Today is: Saturday, December 7, 2019
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Saturday, December 7, 2019


On your way

To the editor:
Santa you're soon coming
Behind Thanksgiving Day
A little far don't have a car
But will be on your way
Dress up nice and freely
Bag upon your back
Notebook with all your kiddies
You'll soon begin to track
The X-Mas trees are waiting
Fill up down below
Can I ask you something Santa
Which way will you go
Wow - on your way you make our day
I'll gobble up my turkey
Super fine you're not in line
All excited feeling perky

Catherine LoBosco

The bad old days

To the editor:
This is an open letter to Denise Connolly, who recently wrote in these pages that she intends to vote for Trump again because she loves “the OLD America that he is trying to bring us back to.” She continues, “I hate the America the Democrats, ‘liberals' and leftists are turning this country into.”
Which makes me curious. Just what is it about the old America that you long for? Is it a solidly majority-white population? Polluted air and water? People who have to live a lie every single day of their lives because they love people of the same gender or feel imprisoned in a body of the wrong sex?
Perhaps it is weaker protections for workers, consumers and the environment that you yearn for. Or maybe you mean socially sanctioned sexism and discrimination against those who aren't white or Christian. Or is it legalized segregation and women dying from unsafe abortions that you miss?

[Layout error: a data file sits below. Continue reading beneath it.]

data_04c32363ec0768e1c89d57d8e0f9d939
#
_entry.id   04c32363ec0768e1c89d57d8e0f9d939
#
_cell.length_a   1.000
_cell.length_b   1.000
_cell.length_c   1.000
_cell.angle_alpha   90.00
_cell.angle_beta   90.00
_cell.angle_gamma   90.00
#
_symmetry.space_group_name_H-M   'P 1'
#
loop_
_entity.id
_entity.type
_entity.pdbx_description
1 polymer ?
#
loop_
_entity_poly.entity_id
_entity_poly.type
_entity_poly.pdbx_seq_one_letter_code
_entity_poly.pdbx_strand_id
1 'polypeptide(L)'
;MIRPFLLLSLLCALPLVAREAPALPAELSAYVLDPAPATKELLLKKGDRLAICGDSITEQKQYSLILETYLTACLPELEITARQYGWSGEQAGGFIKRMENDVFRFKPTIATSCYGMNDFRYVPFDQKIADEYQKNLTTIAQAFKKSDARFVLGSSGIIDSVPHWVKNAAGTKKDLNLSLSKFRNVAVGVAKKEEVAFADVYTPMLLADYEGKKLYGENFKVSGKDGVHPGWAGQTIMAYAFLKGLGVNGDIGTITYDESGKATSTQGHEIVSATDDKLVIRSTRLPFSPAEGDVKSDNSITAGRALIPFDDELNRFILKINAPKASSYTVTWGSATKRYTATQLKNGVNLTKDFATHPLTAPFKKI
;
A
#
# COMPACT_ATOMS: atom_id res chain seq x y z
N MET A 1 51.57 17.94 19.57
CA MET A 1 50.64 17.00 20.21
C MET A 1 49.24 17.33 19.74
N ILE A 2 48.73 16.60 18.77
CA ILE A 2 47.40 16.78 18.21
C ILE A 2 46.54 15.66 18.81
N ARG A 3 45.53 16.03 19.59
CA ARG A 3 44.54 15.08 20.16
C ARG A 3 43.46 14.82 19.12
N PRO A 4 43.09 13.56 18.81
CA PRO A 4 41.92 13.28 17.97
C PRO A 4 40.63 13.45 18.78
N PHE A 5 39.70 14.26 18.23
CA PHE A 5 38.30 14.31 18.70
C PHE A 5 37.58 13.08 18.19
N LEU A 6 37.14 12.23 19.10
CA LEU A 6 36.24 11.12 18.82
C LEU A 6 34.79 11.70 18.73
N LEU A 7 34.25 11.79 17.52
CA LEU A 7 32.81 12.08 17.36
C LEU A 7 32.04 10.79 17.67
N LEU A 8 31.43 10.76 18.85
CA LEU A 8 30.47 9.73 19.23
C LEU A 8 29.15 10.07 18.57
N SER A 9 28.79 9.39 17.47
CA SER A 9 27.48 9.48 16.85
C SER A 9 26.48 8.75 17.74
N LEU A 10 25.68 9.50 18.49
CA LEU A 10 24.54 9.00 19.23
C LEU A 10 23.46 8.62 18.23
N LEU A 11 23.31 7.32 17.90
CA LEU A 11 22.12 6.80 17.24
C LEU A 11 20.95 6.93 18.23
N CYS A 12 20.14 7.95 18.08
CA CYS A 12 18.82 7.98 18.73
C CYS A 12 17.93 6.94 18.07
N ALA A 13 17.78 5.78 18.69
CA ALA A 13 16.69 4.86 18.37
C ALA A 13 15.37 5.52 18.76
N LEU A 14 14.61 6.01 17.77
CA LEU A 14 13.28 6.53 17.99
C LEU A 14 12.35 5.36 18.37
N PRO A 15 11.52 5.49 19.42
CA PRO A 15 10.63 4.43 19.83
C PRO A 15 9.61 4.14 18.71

Like it or not, societies change over time. The tide of history sweeps away the culture and mores of one's gauzily recalled youth, and there is no returning to them. Thank God.

Rebekah Creshkoff

What I'm thankful for

To the editor:
I recently had to have extensive back surgery and we had to go into NYC. I knew from day one though that if they decided I also needed post op physical and occupational therapy, Grover Hermann, my local hometown hospital, was where I wanted to go.
I didn't realize the magnitude of that decision until after being there 2 weeks, getting all of the services that I needed, and on the morning I was to be discharged, I spiked a fever. It wasn't all that high at first, 100.9, but that was enough for the nurses on staff that morning, Lee Ann, Tom and Tina, to go into what I like to call “Nurse Ninja Mode”. They worked like a fine oiled machine, drawing blood, making calls to NYC, getting me ready for anything that was to come.
I had to go back to NYC by ambulance because of the possible complications but thanks to them we flew through it all and everything is healing fine.
I chose them at first because I know they are exceptional, from the ladies in food service, to the friendly fella who draws blood, to the incredible OT and PT staff and, of course, the nursing staff and management team, all of them, outstanding.
They literally saved my life.

Forever grateful,
Mrs. Faith Metzinger

Mrs. Faith Metzinger

A chat about charrette

To the editor:
Taking light issue with Samantha Montagna's use of the word “charrette” (and that my iPad repeatedly self-corrects to Charlotte) to describe a recent meeting at the Wurtsboro Town Hall.